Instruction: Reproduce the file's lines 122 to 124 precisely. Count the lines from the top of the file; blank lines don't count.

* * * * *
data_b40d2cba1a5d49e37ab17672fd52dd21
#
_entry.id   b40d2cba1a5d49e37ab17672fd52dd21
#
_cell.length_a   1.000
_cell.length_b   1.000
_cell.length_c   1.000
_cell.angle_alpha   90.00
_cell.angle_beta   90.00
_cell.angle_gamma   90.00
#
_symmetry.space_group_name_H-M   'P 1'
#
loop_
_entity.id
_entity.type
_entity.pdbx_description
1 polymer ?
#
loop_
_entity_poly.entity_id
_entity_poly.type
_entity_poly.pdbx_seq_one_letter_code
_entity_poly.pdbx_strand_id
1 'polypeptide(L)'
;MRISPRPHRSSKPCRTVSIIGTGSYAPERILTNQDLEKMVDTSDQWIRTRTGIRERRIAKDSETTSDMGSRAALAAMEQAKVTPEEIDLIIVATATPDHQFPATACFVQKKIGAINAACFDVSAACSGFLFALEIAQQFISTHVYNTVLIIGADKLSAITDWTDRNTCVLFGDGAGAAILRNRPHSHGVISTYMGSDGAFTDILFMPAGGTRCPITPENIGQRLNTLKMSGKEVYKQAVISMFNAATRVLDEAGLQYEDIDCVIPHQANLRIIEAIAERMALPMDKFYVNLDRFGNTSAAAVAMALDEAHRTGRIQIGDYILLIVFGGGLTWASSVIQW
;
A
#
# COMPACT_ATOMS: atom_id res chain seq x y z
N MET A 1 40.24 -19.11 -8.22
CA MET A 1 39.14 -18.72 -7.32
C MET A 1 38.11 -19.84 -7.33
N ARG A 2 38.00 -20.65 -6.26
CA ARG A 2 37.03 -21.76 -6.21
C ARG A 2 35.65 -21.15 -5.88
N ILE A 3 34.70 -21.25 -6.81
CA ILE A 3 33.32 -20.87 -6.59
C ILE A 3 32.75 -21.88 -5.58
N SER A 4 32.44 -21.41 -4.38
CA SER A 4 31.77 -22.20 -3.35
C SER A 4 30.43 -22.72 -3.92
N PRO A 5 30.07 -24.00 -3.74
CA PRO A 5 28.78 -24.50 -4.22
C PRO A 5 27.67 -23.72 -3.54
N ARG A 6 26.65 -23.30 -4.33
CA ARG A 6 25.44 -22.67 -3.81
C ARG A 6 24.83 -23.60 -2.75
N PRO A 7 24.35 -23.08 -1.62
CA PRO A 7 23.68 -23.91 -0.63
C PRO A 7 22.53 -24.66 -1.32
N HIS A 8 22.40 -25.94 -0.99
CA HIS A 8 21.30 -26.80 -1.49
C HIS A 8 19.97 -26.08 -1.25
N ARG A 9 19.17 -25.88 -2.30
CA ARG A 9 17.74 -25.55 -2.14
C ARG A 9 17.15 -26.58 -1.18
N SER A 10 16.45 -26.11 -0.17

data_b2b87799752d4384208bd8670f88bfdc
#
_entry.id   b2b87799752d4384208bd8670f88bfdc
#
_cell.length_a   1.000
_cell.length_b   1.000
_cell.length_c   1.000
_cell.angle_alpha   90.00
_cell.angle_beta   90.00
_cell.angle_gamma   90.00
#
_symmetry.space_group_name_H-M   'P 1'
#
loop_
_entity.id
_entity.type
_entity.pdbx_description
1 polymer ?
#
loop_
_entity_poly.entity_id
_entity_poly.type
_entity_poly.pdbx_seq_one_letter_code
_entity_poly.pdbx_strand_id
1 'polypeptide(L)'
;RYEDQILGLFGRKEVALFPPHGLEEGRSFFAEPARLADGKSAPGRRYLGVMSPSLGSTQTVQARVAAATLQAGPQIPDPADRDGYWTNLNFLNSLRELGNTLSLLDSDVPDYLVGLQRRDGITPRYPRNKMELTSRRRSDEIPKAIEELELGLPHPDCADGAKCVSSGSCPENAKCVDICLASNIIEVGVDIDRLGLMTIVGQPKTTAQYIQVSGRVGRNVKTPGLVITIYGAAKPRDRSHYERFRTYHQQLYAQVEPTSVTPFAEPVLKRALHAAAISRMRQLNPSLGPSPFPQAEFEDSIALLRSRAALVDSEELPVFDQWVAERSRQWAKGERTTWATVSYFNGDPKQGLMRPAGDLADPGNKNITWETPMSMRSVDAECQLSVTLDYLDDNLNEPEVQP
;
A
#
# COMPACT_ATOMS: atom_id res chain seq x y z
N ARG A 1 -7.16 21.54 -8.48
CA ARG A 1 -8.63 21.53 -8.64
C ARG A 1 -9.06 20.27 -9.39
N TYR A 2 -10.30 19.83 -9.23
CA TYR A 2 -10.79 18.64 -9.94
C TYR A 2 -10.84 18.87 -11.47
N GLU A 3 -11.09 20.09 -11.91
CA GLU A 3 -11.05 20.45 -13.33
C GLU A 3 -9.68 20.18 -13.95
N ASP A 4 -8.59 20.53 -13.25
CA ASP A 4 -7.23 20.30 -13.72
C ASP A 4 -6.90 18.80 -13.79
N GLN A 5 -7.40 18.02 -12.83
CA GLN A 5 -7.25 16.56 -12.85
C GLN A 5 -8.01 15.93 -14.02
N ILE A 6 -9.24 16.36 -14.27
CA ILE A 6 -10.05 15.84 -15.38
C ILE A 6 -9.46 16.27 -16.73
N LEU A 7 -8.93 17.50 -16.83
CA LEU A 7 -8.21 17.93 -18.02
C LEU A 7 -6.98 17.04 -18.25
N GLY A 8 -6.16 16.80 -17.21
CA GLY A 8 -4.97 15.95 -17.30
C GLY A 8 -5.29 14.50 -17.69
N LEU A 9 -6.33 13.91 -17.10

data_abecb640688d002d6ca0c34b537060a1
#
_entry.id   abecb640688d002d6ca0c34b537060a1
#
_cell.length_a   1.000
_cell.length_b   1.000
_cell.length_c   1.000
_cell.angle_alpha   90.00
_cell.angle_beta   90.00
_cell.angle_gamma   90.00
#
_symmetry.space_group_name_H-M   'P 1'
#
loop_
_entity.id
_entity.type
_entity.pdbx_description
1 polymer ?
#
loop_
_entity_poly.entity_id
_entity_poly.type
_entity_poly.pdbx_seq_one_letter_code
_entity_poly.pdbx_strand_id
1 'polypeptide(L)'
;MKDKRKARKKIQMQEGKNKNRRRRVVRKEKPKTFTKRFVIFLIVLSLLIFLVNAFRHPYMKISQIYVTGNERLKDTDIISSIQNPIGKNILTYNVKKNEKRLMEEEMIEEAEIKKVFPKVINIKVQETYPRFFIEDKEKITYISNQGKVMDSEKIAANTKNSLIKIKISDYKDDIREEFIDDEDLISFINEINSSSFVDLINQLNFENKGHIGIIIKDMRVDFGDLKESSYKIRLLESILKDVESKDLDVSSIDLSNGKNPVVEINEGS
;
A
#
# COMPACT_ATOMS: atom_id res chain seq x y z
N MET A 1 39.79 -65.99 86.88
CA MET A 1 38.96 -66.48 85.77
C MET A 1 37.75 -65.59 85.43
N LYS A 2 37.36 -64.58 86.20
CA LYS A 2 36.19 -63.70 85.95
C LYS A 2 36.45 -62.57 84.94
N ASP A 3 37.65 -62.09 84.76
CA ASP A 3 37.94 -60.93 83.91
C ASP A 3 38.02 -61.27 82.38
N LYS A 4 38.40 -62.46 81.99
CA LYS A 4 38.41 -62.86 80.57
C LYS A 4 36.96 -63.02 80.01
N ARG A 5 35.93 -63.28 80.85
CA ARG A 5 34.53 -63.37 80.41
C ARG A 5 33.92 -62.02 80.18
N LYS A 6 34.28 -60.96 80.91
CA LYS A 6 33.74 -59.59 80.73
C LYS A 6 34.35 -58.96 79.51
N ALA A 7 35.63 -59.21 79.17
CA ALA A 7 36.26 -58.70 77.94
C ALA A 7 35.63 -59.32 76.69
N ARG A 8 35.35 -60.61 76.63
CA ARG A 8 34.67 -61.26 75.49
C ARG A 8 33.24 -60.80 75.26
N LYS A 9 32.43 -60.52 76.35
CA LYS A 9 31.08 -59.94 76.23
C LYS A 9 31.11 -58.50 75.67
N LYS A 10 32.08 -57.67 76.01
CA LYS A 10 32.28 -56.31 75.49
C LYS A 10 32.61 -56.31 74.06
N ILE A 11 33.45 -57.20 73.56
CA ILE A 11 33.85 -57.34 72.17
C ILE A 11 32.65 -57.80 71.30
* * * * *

_cell.angle_beta   90.00
_cell.angle_gamma   90.00
#